Quantpedia’s Master lists – Historical Data and Backtesting Software

20.April 2015

Dear visitors,

We have launched a new subpage on Quantpedia.com which will contain master lists of tools for quantitative traders. We have started with a comprehensive lists of backtesting software and historical data sources:


We have a good responses on them so far therefore I hope you will find them helpful too. Let us know if you are missing some source in our list, we will add it there.


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New related paper to #5 – FX Carry Trade

17.April 2015

#5 – FX Carry Trade

Authors: Maurer, To, Tran

Title: Pricing Risks Across Currency Denominations

Link: http://papers.ssrn.com/sol3/papers.cfm?abstract_id=2589545


Investors based in different countries earn different returns on same strategies because the same risks covary differently with countries' stochastic discount factors (SDFs). We document that investors in low-interest-rate countries earn more than those in high-interest-rate countries on identical carry trade strategies. We propose a novel econometric procedure to estimate country-specific SDFs from foreign exchange market data. We provide out-of-sample evidence that (i) a country's interest rate is inversely related to its SDF volatility, (ii) output gap fluctuations across countries strongly correlate with estimated SDFs, and (iii) our estimated SDFs explain half of the risk in equity markets as measured by priced equity premia.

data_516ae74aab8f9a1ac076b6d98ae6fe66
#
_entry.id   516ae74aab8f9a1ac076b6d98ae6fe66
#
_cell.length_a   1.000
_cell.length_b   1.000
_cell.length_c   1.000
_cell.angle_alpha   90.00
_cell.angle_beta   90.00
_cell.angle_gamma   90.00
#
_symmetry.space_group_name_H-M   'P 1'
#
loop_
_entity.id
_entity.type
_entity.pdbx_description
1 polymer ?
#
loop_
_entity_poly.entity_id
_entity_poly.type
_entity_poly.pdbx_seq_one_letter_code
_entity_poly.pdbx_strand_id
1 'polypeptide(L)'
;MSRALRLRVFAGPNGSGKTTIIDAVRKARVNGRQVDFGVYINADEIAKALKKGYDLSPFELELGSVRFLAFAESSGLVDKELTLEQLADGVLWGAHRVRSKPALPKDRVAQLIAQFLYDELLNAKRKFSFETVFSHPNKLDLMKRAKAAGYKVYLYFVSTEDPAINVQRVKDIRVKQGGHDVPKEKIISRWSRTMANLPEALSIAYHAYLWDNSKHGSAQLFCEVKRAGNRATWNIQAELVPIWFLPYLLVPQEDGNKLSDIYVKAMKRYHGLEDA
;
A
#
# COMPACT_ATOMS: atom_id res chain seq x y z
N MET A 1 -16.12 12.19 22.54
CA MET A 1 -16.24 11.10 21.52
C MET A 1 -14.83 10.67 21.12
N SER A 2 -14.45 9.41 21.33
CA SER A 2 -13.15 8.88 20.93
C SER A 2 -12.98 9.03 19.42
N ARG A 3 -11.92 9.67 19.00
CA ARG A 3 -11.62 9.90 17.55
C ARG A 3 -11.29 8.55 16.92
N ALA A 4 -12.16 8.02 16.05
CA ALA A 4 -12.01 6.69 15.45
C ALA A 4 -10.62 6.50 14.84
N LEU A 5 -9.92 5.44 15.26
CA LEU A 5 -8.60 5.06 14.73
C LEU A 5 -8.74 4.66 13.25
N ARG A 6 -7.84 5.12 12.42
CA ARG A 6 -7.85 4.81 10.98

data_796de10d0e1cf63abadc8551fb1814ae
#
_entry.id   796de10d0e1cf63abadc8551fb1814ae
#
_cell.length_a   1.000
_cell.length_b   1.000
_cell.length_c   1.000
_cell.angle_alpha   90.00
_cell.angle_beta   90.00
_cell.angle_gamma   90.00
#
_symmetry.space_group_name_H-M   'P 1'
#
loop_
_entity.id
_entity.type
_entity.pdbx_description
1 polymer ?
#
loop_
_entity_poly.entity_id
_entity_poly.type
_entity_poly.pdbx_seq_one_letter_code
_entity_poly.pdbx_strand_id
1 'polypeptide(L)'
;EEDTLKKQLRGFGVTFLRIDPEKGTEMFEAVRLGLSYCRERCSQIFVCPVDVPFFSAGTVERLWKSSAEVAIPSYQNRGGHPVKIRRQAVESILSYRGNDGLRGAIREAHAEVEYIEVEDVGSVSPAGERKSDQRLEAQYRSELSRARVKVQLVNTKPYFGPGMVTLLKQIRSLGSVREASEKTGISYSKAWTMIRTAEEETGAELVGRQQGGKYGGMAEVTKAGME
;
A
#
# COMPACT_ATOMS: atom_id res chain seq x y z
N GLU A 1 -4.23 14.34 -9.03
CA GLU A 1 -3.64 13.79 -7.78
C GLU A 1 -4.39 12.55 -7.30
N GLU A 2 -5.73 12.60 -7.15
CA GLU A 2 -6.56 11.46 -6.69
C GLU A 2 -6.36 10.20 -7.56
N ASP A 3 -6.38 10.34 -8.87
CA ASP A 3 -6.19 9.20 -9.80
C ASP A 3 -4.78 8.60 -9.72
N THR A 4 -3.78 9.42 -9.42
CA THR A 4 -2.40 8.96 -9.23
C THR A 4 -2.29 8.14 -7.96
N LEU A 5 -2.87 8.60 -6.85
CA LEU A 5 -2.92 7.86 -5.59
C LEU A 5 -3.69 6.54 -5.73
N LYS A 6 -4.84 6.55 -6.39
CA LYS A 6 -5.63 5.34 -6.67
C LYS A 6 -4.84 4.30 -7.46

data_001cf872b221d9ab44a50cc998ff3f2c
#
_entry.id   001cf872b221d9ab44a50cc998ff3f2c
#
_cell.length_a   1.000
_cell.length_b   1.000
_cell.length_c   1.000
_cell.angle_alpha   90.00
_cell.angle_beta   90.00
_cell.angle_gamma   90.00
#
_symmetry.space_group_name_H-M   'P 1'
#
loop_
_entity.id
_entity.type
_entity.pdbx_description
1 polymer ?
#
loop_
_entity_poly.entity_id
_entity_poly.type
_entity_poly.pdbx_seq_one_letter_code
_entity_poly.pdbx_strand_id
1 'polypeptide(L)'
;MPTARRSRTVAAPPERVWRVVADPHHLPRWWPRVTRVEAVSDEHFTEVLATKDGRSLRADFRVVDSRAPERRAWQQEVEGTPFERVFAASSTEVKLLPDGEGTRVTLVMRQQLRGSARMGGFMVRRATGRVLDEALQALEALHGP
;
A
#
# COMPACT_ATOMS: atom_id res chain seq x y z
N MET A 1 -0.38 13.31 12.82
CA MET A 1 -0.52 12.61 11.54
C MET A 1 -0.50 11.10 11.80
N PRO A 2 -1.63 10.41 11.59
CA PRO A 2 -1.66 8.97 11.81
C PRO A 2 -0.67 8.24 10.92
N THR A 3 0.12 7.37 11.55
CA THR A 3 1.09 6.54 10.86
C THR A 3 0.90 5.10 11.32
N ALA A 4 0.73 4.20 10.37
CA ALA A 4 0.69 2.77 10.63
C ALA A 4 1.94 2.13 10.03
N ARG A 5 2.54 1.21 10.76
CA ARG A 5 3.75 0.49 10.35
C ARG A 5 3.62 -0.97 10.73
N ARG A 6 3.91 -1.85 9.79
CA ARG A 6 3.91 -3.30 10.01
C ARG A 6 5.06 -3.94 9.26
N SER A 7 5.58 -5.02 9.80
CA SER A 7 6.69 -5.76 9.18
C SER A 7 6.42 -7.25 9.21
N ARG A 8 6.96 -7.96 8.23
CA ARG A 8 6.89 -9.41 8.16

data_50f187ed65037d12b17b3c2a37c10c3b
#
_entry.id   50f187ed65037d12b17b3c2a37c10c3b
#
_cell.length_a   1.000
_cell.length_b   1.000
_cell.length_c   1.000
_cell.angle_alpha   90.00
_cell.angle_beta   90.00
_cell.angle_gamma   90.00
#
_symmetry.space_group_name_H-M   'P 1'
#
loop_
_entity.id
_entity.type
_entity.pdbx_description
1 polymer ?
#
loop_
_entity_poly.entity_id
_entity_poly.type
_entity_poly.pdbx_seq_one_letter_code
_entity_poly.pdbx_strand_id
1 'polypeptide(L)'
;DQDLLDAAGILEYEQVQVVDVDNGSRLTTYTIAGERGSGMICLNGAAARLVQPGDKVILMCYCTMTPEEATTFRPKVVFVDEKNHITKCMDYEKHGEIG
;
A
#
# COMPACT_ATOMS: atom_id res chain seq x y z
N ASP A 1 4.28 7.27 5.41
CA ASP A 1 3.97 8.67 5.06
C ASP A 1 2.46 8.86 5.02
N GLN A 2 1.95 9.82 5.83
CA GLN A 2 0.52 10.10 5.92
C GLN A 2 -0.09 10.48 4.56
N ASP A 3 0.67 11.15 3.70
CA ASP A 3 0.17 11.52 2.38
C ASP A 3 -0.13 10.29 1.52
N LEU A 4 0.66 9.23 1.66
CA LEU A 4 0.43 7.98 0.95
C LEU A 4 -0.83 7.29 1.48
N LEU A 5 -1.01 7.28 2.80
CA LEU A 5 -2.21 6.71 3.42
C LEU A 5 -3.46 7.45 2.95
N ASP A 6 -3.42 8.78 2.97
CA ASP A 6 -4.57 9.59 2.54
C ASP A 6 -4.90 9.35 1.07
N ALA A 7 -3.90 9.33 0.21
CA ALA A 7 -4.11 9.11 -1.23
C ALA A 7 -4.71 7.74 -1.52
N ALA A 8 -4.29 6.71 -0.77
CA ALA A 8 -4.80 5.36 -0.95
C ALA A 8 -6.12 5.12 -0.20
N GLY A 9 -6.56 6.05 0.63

Notable quotations from the academic research paper:

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New related paper to #21 – Momentum Effect in Commodities and #22 – Term Structure Effect in Commodities

13.April 2015

#21 – Momentum Effect in Commodities
#22 – Term Structure Effect in Commodities

Authors: Zaremba

Title: Strategies Based on Momentum and Term Structure in Financialized Commodity Markets

Link: http://papers.ssrn.com/sol3/papers.cfm?abstract_id=2469407